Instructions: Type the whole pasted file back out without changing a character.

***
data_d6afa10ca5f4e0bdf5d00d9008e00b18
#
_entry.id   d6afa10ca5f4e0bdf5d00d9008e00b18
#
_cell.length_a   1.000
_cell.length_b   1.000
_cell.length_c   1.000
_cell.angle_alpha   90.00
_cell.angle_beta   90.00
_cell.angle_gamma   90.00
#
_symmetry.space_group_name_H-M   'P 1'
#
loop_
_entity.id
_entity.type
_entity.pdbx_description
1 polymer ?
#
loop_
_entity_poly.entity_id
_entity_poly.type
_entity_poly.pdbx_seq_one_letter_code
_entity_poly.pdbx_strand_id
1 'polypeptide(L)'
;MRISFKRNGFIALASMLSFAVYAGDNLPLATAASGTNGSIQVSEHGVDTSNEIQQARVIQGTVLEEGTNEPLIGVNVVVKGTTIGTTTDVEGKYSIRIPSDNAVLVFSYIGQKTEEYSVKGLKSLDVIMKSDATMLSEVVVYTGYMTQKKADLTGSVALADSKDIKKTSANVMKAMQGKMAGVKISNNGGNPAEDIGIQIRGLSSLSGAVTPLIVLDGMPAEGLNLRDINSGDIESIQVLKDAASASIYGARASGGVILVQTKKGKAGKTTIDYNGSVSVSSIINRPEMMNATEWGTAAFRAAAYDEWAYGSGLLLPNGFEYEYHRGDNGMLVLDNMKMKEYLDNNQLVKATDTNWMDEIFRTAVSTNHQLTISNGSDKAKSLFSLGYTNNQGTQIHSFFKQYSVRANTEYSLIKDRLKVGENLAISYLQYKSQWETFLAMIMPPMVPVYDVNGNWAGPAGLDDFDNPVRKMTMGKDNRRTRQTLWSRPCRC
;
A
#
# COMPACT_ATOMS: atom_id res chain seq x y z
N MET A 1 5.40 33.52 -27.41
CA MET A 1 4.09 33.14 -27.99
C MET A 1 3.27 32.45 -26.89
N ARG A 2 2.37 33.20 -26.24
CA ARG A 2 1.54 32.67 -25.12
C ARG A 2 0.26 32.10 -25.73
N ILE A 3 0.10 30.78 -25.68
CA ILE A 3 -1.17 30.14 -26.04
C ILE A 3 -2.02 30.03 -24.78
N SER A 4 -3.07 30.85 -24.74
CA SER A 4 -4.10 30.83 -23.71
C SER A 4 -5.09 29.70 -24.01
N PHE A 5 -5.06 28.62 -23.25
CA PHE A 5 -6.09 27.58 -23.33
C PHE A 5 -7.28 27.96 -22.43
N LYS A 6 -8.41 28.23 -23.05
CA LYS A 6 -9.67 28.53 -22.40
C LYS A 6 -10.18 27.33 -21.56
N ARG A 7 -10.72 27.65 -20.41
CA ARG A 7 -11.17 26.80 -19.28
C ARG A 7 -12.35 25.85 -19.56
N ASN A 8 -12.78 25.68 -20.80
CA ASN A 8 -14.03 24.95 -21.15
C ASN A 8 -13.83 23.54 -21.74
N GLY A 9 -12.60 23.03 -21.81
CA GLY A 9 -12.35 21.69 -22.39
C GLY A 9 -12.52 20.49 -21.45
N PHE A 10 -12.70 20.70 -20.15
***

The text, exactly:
data_d6afa10ca5f4e0bdf5d00d9008e00b18
#
_entry.id   d6afa10ca5f4e0bdf5d00d9008e00b18
#
_cell.length_a   1.000
_cell.length_b   1.000
_cell.length_c   1.000
_cell.angle_alpha   90.00
_cell.angle_beta   90.00
_cell.angle_gamma   90.00
#
_symmetry.space_group_name_H-M   'P 1'
#
loop_
_entity.id
_entity.type
_entity.pdbx_description
1 polymer ?
#
loop_
_entity_poly.entity_id
_entity_poly.type
_entity_poly.pdbx_seq_one_letter_code
_entity_poly.pdbx_strand_id
1 'polypeptide(L)'
;MRISFKRNGFIALASMLSFAVYAGDNLPLATAASGTNGSIQVSEHGVDTSNEIQQARVIQGTVLEEGTNEPLIGVNVVVKGTTIGTTTDVEGKYSIRIPSDNAVLVFSYIGQKTEEYSVKGLKSLDVIMKSDATMLSEVVVYTGYMTQKKADLTGSVALADSKDIKKTSANVMKAMQGKMAGVKISNNGGNPAEDIGIQIRGLSSLSGAVTPLIVLDGMPAEGLNLRDINSGDIESIQVLKDAASASIYGARASGGVILVQTKKGKAGKTTIDYNGSVSVSSIINRPEMMNATEWGTAAFRAAAYDEWAYGSGLLLPNGFEYEYHRGDNGMLVLDNMKMKEYLDNNQLVKATDTNWMDEIFRTAVSTNHQLTISNGSDKAKSLFSLGYTNNQGTQIHSFFKQYSVRANTEYSLIKDRLKVGENLAISYLQYKSQWETFLAMIMPPMVPVYDVNGNWAGPAGLDDFDNPVRKMTMGKDNRRTRQTLWSRPCRC
;
A
#
# COMPACT_ATOMS: atom_id res chain seq x y z
N MET A 1 5.40 33.52 -27.41
CA MET A 1 4.09 33.14 -27.99
C MET A 1 3.27 32.45 -26.89
N ARG A 2 2.37 33.20 -26.24
CA ARG A 2 1.54 32.67 -25.12
C ARG A 2 0.26 32.10 -25.73
N ILE A 3 0.10 30.78 -25.68
CA ILE A 3 -1.17 30.14 -26.04
C ILE A 3 -2.02 30.03 -24.78
N SER A 4 -3.07 30.85 -24.74
CA SER A 4 -4.10 30.83 -23.71
C SER A 4 -5.09 29.70 -24.01
N PHE A 5 -5.06 28.62 -23.25
CA PHE A 5 -6.09 27.58 -23.33
C PHE A 5 -7.28 27.96 -22.43
N LYS A 6 -8.41 28.23 -23.05
CA LYS A 6 -9.67 28.53 -22.40
C LYS A 6 -10.18 27.33 -21.56
N ARG A 7 -10.72 27.65 -20.41
CA ARG A 7 -11.17 26.80 -19.28
C ARG A 7 -12.35 25.85 -19.56
N ASN A 8 -12.78 25.68 -20.80
CA ASN A 8 -14.03 24.95 -21.15
C ASN A 8 -13.83 23.54 -21.74
N GLY A 9 -12.60 23.03 -21.81
CA GLY A 9 -12.35 21.69 -22.39
C GLY A 9 -12.52 20.49 -21.45
N PHE A 10 -12.70 20.70 -20.15